The administration has proposed a regulation requiring "coordination" with politically appointed Pentagon lawyers before any member of the Judge Advocate General corps - the military's 4,000-member uniformed legal force - can be promoted. . . .
The JAG rule would give new leverage over the JAGs to the Pentagon's general counsel, William "Jim" Haynes, who was appointed by President Bush. Haynes has been the Pentagon's point man in the disputes with the JAGs who disagreed with the administration's assertion that the president has the right to bypass the Geneva Conventions and other legal protections for wartime detainees.
A Pentagon spokeswoman said that Haynes was traveling and unavailable for an interview, and she did not respond to other written questions submitted by the Globe. In the past, Haynes has made several proposals that would bring the JAGs under greater control by political appointees.
As part of the uniformed chain of command, the JAGs are not directly controlled by civilian political appointees. But Haynes has long promoted the idea of making each service's politically appointed general counsel the direct boss of the service's top JAG, a change Haynes has said would support the principle of civilian control of the military.
Under the current system, boards of military officers pick who will join the JAG corps and who will be promoted, while the general counsels' role is limited to reviewing whether the boards followed correct procedures. The proposed rule would impose a new requirement of "coordination" with the general counsels of the services and the Pentagon during the JAG appointment and promotion process.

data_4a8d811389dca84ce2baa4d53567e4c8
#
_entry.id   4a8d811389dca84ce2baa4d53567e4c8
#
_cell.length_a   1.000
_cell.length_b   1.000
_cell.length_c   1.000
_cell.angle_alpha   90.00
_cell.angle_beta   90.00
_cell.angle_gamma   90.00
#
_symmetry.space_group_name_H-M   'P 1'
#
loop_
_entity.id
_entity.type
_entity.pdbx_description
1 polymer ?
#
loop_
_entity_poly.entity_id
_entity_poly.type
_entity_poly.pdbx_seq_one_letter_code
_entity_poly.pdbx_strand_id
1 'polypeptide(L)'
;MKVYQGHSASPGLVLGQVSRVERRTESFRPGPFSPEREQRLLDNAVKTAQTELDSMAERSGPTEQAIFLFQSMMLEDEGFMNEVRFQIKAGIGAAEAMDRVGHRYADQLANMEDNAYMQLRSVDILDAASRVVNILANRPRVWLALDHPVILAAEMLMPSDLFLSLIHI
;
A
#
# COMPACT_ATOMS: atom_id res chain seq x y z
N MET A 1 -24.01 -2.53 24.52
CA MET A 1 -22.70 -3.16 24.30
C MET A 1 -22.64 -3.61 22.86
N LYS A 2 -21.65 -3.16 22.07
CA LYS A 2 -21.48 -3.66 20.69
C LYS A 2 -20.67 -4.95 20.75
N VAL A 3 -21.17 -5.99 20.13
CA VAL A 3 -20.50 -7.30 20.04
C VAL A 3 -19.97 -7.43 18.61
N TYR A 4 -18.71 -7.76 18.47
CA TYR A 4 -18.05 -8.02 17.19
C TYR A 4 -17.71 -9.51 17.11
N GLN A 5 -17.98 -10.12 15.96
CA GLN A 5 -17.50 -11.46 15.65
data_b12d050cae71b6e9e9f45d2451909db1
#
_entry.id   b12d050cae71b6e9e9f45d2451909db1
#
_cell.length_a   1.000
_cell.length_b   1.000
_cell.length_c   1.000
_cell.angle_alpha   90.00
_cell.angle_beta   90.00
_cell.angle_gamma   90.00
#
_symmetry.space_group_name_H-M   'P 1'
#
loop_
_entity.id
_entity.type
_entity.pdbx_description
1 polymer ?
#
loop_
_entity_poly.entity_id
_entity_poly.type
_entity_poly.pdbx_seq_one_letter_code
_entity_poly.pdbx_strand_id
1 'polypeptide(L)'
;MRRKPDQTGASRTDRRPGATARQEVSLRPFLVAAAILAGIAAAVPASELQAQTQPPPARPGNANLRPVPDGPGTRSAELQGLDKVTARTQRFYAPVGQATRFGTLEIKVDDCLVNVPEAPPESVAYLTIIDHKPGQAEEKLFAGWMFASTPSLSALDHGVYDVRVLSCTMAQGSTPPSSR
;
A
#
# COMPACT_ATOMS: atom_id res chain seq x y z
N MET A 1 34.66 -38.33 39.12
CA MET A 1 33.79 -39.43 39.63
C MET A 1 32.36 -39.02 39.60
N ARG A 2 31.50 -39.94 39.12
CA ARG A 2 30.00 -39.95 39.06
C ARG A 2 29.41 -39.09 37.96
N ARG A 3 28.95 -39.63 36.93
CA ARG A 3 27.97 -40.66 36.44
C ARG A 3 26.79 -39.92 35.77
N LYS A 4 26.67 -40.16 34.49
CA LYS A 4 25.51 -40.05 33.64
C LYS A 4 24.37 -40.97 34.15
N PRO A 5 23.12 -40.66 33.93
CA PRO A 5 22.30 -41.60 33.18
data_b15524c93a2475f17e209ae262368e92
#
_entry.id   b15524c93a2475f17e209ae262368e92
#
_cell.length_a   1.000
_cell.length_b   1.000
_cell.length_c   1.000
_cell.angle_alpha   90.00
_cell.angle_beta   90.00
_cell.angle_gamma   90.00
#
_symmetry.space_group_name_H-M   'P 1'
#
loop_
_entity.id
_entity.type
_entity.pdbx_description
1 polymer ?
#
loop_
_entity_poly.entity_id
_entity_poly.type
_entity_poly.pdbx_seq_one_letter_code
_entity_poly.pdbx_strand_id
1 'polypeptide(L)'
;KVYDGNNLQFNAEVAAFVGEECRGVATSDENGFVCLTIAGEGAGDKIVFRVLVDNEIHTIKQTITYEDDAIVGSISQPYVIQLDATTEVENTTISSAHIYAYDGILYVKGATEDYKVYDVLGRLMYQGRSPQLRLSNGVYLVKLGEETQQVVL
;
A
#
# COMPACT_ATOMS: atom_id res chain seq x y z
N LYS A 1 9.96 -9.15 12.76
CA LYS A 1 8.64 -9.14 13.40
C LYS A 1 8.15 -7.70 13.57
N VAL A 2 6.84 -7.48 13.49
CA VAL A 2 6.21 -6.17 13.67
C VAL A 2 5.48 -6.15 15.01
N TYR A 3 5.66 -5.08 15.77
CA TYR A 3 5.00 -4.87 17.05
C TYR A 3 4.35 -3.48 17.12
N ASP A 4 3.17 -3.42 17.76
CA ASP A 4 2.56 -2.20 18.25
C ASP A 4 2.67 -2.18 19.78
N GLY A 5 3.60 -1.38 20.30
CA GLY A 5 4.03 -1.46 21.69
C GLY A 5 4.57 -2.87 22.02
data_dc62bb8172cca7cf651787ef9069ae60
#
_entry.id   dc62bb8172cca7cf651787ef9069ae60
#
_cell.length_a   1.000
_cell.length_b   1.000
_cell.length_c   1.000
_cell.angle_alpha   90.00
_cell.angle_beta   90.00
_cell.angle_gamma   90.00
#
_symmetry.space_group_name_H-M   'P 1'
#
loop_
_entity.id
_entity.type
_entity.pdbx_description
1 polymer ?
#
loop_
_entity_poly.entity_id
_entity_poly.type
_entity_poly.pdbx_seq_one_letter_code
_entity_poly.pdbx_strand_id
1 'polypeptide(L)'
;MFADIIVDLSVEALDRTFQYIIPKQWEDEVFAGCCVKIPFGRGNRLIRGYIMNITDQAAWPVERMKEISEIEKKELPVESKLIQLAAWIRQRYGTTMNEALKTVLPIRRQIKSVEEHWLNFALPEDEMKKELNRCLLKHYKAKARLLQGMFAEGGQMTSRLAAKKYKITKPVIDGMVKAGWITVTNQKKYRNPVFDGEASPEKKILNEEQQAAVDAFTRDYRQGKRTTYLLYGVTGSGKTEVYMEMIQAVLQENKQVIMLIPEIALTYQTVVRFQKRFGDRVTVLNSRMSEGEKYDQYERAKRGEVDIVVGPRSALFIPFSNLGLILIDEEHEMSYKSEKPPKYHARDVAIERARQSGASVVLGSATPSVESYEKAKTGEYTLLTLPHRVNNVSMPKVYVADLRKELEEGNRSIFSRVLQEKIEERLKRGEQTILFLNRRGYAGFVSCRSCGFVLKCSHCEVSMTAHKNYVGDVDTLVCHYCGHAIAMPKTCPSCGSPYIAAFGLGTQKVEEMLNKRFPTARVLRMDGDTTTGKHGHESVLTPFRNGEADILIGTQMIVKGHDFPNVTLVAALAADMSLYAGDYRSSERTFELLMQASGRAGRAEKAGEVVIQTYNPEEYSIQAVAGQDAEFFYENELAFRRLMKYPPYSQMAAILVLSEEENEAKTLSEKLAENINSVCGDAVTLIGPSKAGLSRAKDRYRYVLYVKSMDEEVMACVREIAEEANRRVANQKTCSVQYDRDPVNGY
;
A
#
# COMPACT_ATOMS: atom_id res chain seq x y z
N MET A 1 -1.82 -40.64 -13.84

The proposal does not spell out what coordination means. But both JAGs and outside legal specialists say that it is common bureaucratic parlance for requiring both sides to sign off before a decision gets made - meaning that political appointees would have the power to block any candidate's career path.
The only argument for this change mentioned in the article is Haynes' claim that such reforms would "support the principle of civilian control of the military." I am not persuaded. As I see it, Congressional oversight and approval of UCMJ and the general policy-making authority of political appointees in the Pentagon is sufficient to ensure adequate civilian control of the military in this context. I do not see why it would require (if even support) injecting political appointees into the promotion process, but perhaps I am missing something.
UPDATE: Intel Dump places this policy change in the context of broader tensions between Bush political appointees and the military.